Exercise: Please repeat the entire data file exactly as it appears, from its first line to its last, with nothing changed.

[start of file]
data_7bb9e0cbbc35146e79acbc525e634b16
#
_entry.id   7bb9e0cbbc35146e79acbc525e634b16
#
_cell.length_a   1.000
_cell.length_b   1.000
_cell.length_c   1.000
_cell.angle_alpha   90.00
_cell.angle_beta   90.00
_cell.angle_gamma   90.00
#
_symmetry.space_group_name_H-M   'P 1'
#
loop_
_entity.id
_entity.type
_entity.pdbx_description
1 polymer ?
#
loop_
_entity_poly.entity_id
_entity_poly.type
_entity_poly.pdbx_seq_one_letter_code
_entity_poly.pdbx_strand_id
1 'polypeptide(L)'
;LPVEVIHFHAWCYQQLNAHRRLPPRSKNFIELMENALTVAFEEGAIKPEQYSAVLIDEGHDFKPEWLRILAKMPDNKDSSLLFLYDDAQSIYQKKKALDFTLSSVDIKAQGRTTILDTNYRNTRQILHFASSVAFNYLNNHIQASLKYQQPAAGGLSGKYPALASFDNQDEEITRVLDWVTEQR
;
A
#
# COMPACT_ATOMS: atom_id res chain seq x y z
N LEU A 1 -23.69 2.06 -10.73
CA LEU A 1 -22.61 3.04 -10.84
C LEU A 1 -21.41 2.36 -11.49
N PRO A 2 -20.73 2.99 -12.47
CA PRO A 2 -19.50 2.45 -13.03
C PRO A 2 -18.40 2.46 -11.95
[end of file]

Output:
data_7bb9e0cbbc35146e79acbc525e634b16
#
_entry.id   7bb9e0cbbc35146e79acbc525e634b16
#
_cell.length_a   1.000
_cell.length_b   1.000
_cell.length_c   1.000
_cell.angle_alpha   90.00
_cell.angle_beta   90.00
_cell.angle_gamma   90.00
#
_symmetry.space_group_name_H-M   'P 1'
#
loop_
_entity.id
_entity.type
_entity.pdbx_description
1 polymer ?
#
loop_
_entity_poly.entity_id
_entity_poly.type
_entity_poly.pdbx_seq_one_letter_code
_entity_poly.pdbx_strand_id
1 'polypeptide(L)'
;LPVEVIHFHAWCYQQLNAHRRLPPRSKNFIELMENALTVAFEEGAIKPEQYSAVLIDEGHDFKPEWLRILAKMPDNKDSSLLFLYDDAQSIYQKKKALDFTLSSVDIKAQGRTTILDTNYRNTRQILHFASSVAFNYLNNHIQASLKYQQPAAGGLSGKYPALASFDNQDEEITRVLDWVTEQR
;
A
#
# COMPACT_ATOMS: atom_id res chain seq x y z
N LEU A 1 -23.69 2.06 -10.73
CA LEU A 1 -22.61 3.04 -10.84
C LEU A 1 -21.41 2.36 -11.49
N PRO A 2 -20.73 2.99 -12.47
CA PRO A 2 -19.50 2.45 -13.03
C PRO A 2 -18.40 2.46 -11.95